“If we look at Gandhiji from the point of view of his being a general – like Sri Krishna of the Mahabharata – we will be able to account for practically all of his thinking and actions from 1915 to the end. Bringing about a transformation seldom before attempted by any individual required not only total dedication to the achievement of the task […] but demanded even more a sort of communion with those for whom the end was really meant. It also depended on incomparable organisational and strategic skills. […] Yet the ‘Mahatmaship’ of Gandhiji in a way seems to have made us oblivious of his approach, of the way he went about solving problems, and the designs and strategies of his battles not only against foreign yoke but also against what he treated as evil or misguided in his own people. For instance, his battle designs had advances as well as retreats built in them. As a superb general he knew that there can be few advances without some retreats.”[8]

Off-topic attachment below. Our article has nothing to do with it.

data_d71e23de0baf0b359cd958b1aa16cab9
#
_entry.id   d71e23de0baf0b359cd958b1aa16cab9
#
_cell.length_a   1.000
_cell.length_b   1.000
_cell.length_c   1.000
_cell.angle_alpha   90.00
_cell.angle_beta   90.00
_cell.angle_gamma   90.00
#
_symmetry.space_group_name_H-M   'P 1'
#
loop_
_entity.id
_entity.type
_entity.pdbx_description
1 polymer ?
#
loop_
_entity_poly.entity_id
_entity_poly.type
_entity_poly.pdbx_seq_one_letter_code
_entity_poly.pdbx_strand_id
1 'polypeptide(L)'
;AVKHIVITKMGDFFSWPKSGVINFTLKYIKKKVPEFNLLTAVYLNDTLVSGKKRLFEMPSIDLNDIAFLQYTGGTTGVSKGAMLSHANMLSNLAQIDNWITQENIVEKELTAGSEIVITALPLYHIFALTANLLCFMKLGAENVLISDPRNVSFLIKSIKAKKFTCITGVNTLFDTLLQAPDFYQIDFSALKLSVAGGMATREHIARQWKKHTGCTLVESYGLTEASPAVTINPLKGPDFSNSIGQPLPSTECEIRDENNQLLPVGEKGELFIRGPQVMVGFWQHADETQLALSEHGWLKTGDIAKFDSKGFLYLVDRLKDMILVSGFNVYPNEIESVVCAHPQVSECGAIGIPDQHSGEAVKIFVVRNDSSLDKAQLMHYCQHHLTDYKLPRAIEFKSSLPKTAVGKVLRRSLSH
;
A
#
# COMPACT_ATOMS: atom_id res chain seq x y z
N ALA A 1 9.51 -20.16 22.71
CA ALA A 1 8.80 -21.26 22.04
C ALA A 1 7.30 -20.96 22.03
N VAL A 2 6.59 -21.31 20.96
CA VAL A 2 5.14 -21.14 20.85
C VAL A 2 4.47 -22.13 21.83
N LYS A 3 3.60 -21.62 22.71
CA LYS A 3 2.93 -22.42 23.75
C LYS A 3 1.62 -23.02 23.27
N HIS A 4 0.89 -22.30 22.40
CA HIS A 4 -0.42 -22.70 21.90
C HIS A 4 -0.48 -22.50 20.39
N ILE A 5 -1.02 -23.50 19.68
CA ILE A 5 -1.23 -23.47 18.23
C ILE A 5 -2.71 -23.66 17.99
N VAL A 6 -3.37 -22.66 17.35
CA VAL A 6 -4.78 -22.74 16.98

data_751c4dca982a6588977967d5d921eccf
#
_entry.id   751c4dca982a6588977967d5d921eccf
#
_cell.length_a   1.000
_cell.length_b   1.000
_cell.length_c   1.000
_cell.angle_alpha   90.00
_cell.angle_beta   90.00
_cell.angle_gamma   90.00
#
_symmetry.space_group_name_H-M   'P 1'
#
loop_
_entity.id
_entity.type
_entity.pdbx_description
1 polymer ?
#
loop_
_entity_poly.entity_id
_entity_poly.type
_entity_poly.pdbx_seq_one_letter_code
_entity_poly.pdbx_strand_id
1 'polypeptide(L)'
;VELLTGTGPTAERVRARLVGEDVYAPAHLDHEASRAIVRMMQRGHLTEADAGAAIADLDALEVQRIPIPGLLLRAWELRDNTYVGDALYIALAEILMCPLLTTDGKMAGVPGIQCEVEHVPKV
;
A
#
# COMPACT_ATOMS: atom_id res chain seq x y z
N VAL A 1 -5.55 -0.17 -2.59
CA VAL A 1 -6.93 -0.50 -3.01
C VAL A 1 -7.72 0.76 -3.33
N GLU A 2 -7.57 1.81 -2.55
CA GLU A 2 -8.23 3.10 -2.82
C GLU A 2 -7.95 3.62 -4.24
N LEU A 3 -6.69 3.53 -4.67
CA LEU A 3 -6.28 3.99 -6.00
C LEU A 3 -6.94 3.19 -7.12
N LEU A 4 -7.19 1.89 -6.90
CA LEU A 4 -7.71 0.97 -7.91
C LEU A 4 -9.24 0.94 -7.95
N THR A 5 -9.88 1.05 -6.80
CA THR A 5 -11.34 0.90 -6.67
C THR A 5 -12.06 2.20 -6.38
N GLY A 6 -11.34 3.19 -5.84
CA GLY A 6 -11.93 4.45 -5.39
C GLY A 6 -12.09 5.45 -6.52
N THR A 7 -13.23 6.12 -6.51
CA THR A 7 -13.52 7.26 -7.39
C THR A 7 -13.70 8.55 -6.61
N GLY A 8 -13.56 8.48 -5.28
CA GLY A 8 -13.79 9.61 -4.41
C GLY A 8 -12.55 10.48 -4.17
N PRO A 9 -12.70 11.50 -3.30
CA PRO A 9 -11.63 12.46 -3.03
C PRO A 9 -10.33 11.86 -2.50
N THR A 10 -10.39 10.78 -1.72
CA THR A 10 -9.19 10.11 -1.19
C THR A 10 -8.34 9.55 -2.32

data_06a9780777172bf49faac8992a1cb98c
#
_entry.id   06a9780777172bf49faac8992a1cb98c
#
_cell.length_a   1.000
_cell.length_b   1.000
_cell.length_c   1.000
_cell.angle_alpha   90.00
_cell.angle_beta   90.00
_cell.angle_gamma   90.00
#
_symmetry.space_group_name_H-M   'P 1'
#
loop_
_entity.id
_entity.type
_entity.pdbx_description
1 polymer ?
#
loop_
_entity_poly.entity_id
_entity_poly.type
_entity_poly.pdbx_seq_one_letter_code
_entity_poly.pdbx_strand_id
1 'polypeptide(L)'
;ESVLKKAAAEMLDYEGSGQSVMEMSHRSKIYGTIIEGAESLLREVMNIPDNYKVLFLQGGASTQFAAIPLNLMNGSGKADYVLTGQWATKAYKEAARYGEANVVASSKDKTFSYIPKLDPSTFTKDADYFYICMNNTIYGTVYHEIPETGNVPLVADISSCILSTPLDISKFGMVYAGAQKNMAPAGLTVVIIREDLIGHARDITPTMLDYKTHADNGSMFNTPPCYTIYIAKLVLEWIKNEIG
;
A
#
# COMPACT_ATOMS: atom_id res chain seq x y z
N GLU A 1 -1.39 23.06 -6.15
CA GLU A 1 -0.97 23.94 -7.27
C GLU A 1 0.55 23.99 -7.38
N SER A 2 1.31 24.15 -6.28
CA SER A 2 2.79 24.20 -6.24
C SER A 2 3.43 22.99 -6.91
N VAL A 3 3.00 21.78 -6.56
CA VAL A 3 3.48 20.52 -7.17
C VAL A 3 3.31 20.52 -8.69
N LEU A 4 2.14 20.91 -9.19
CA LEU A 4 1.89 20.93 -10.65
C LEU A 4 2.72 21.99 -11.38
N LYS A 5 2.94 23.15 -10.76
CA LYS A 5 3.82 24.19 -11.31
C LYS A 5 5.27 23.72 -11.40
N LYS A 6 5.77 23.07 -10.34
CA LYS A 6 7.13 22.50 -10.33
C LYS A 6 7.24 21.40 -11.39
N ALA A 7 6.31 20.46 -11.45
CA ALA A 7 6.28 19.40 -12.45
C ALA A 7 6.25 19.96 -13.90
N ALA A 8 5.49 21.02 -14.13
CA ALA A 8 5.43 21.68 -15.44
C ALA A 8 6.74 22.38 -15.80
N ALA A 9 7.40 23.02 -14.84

It was during the last years that Gandhiji was involved in one such epochal battle – attempting to extract India from the ‘western orbit’ and to strengthen the subcontinent’s ancient links with the Asian world, as exemplified concretely by the Asian Relations Conference held in Delhi in March 1947, at Gandhiji’s instigation.

This last endeavour of Gandhiji at resuscitating inner Asian unity was to provide inspiration to Dharampal, too: Towards the end of his life, broadening his horizons and transcending the shores of the subcontinent, Dharampal initiated a research project on the maritime world of the Indian Ocean. The project’s overarching aim was to investigate the shared historical cultural links within Asia, with the ultimate goal of reviving past intimate Indian contacts with countries of South-East and East Asia.[9] This he envisaged as an essential and urgent enterprise he hoped many would enthusiastically take up. Given the surge in Asian maritime studies during the last decade, it seems that his innovative research initiative is bearing fruit.